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About the Story
A solitary scholar, his purpose and presence in the world a mystery even to himself, ventures abroad in a dream state. He finds a land of sunny lanes and dark forests, steeped in the blood of Celt, Saxon, Viking and Norman, where paganism never really went away - the West Midlands.
69th Place - 24th Annual Interactive Fiction Competition (2018)
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As other reviews have mentioned, Birmingham IV was originally written using the text adventure design system Quill in the late 1980s but then ported to Inform 7 in 2014-16. The current version still retains the feel of a non-Infocom text adventure circa 1989. By way of comparison with some other old-school games in IFComp 2018, Birmingham IV feels more modern than Flowers of Mysteria or Escape from Dinosaur Island but less modern than Bullhockey!.
The setting appears to be the area around Birmingham (England) in the early to mid-1600s: Queen Elizabeth’s face appears on some money you find, and there’s a reference to the Virginia colonies. It’s not clear what the plot is, though. You play as the Phil, a scholar and scientist. Or, as they would say back then, “natural philosopher.” In fact, as you eventually come to realize, “the Phil” is actually a title - “the Philosopher” - not the name of the PC. You can explore your cottage and the surrounding area, and there’s a note from the parson that gives you a couple of long-term goals, but for the most part at the beginning of the game you just wander around solving puzzles. As you keep playing, though, the end-goal eventually becomes clear. Or "end-goals," I should say, since Birmingham IV gives you a choice at the end.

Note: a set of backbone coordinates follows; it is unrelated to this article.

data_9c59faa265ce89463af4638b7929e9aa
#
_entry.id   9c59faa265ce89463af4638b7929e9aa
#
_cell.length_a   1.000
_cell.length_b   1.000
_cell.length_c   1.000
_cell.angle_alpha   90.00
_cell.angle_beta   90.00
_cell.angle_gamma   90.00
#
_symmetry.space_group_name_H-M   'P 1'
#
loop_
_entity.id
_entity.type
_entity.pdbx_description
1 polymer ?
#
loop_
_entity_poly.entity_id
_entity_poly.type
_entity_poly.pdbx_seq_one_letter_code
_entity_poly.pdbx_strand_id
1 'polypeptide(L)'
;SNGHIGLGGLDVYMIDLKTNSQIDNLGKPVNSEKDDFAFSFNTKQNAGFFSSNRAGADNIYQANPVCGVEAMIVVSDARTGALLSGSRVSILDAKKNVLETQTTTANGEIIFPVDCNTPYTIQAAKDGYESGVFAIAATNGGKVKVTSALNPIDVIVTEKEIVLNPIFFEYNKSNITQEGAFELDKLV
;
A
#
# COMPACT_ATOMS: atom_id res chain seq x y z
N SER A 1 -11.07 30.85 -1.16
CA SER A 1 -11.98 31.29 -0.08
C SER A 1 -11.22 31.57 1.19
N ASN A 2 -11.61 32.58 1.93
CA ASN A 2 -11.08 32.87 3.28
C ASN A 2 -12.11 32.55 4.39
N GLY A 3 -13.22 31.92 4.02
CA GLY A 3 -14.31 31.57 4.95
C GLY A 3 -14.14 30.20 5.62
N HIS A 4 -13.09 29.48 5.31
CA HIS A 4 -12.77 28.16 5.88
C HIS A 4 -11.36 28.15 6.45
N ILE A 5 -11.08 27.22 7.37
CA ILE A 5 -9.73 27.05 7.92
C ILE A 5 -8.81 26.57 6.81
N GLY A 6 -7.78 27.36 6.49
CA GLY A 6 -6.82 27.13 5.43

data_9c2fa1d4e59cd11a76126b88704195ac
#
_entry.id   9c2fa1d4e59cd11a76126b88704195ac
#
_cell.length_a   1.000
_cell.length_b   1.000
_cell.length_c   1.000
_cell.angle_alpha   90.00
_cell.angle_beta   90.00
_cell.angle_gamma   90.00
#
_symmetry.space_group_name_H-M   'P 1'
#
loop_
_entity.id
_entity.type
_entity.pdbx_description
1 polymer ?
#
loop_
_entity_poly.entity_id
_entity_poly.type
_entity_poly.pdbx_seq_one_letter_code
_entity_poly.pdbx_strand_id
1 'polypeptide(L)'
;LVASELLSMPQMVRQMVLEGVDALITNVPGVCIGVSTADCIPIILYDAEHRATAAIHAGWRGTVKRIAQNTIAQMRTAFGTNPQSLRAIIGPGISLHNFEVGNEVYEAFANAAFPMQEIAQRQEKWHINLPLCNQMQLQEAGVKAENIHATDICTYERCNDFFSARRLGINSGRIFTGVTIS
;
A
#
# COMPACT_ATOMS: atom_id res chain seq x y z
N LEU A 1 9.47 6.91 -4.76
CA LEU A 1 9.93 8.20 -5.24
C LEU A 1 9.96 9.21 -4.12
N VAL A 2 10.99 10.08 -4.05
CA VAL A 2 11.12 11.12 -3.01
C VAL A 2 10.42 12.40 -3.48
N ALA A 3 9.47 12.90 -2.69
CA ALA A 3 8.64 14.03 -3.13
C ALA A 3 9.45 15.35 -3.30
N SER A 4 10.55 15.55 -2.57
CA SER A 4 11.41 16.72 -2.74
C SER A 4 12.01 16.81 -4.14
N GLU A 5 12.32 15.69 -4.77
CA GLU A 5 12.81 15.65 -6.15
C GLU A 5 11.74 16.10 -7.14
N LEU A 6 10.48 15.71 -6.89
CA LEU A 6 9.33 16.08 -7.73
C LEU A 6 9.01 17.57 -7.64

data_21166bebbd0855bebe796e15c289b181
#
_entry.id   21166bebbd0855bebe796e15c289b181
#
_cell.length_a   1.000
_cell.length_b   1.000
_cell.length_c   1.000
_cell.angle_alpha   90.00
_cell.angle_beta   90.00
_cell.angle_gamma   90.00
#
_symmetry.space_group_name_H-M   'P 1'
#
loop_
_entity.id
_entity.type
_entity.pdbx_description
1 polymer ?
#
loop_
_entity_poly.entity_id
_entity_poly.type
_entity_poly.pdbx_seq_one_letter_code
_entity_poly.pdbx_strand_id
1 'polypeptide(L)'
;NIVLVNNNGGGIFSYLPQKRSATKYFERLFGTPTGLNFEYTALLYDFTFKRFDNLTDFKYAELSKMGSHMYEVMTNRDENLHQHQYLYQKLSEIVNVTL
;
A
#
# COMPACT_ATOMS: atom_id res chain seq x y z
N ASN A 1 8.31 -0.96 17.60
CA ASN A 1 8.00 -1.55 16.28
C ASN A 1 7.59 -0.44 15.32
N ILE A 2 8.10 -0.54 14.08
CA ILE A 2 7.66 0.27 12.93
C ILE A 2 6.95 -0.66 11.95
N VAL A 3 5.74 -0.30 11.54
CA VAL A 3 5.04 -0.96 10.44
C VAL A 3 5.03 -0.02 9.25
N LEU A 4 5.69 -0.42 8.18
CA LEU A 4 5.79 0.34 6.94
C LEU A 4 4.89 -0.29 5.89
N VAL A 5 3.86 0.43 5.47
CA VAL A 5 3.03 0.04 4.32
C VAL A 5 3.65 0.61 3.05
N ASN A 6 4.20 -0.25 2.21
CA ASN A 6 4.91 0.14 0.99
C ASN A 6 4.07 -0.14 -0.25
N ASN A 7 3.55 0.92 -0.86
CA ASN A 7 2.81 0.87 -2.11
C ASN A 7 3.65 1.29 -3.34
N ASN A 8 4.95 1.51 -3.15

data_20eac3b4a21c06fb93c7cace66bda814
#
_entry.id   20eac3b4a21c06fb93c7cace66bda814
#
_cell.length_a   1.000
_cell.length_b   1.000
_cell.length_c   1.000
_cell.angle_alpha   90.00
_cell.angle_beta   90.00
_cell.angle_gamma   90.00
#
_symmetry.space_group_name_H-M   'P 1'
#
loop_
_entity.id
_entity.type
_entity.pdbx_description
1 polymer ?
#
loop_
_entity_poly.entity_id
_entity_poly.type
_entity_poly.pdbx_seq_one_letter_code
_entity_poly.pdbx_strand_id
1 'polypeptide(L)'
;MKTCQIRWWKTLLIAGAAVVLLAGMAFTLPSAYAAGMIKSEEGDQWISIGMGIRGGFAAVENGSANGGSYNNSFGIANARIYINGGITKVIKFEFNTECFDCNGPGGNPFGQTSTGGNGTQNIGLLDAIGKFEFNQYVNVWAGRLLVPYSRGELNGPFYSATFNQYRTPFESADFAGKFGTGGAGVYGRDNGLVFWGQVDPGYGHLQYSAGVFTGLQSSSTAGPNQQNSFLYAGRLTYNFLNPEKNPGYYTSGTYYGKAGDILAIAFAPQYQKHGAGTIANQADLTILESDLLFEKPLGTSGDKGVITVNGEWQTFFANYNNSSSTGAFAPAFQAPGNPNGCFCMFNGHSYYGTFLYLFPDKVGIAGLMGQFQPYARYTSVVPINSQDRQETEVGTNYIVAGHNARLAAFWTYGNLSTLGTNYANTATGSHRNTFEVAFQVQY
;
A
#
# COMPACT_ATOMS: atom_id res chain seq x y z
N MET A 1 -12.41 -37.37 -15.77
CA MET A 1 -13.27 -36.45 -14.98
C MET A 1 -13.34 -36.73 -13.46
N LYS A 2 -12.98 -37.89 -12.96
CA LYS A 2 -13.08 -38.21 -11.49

There's also magic in this world. But it's a subtle magic - magic of an old English kind, where elves are tiny and fearful of humans and where ancient skulls and standing stones are infused with power that you can use but never really understand. In terms of how magic is portrayed, there's a pretty clear line running from English folk tales to The Lord of the Rings to early Dungeons & Dragons to the current canonical takes on fantasy races in role-playing games (both computer and paper), as well as many modern works' systematic and almost scientific approach to magic. Even Infocom's Enchanter series takes this systematic approach, and the Harry Potter series does as well. In the latter, magic is something almost mundane: It has been apportioned into school subjects to be learned as a matter of course by children! Birmingham IV, however, is solidly pre-Tolkien: Magic is mysterious, ethereal, and perilous. For me, that was refreshing, and Birmingham IV's consistent take on this constituted much of the game's charm.
Unfortunately, Birmingham IV has some weaknesses, playability-wise, that affected my enjoyment of the game and that will frustrate many modern players. (1) The game does not always tell you which directions you can travel in. It doesn’t take much additional effort on top of drawing a map (if you’re doing that) to figure out which directions are allowed, but it will be a hurdle for modern players. (2) There are a few too many one-way directions near the beginning of the game. (3) You have an inventory limit of five. (4) It is easy to get yourself into an unwinnable state without realizing it. (5) Many of the puzzles are underclued. The puzzles I'm thinking of for which this is the case aren't bad puzzles, but some of their solutions are the kinds of things that you wouldn't come across unless you had the patience to try a bunch of random things that might work. (Fortunately, David Welbourn has published an excellent walkthrough!)
In other words, Birmingham IV is a huge, old-school piece of late 80s IF. If you enjoy that sort of game, then you'll probably enjoy Birmingham IV.
I have just finished struggling with Peter Emery's updated old school puzzlefest Birmingham IV, originally written via the Quill in 1988 and updated for the 2018 competition as a .gblorb file.